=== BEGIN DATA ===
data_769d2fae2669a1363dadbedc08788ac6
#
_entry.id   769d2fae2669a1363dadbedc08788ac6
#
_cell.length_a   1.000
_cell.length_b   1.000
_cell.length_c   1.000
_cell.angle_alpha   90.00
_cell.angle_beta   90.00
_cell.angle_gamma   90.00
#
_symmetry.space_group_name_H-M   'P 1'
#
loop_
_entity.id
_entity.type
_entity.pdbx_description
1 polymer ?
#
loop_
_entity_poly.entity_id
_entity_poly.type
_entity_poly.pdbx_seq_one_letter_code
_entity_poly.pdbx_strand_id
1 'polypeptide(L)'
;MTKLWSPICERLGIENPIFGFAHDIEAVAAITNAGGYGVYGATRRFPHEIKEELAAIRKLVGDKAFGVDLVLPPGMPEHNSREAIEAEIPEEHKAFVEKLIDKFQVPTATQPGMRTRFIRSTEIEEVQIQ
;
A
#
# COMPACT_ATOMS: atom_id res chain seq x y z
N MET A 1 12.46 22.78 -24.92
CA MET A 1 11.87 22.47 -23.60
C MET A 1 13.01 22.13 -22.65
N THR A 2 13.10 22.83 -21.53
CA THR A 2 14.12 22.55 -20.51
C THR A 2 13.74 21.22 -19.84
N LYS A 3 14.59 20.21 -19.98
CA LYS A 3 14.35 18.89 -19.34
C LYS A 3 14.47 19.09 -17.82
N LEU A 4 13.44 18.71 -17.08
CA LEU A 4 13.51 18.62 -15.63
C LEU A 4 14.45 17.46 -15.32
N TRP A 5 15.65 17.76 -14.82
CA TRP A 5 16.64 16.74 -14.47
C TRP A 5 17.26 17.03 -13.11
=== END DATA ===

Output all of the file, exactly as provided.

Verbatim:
data_769d2fae2669a1363dadbedc08788ac6
#
_entry.id   769d2fae2669a1363dadbedc08788ac6
#
_cell.length_a   1.000
_cell.length_b   1.000
_cell.length_c   1.000
_cell.angle_alpha   90.00
_cell.angle_beta   90.00
_cell.angle_gamma   90.00
#
_symmetry.space_group_name_H-M   'P 1'
#
loop_
_entity.id
_entity.type
_entity.pdbx_description
1 polymer ?
#
loop_
_entity_poly.entity_id
_entity_poly.type
_entity_poly.pdbx_seq_one_letter_code
_entity_poly.pdbx_strand_id
1 'polypeptide(L)'
;MTKLWSPICERLGIENPIFGFAHDIEAVAAITNAGGYGVYGATRRFPHEIKEELAAIRKLVGDKAFGVDLVLPPGMPEHNSREAIEAEIPEEHKAFVEKLIDKFQVPTATQPGMRTRFIRSTEIEEVQIQ
;
A
#
# COMPACT_ATOMS: atom_id res chain seq x y z
N MET A 1 12.46 22.78 -24.92
CA MET A 1 11.87 22.47 -23.60
C MET A 1 13.01 22.13 -22.65
N THR A 2 13.10 22.83 -21.53
CA THR A 2 14.12 22.55 -20.51
C THR A 2 13.74 21.22 -19.84
N LYS A 3 14.59 20.21 -19.98
CA LYS A 3 14.35 18.89 -19.34
C LYS A 3 14.47 19.09 -17.82
N LEU A 4 13.44 18.71 -17.08
CA LEU A 4 13.51 18.62 -15.63
C LEU A 4 14.45 17.46 -15.32
N TRP A 5 15.65 17.76 -14.82
CA TRP A 5 16.64 16.74 -14.47
C TRP A 5 17.26 17.03 -13.11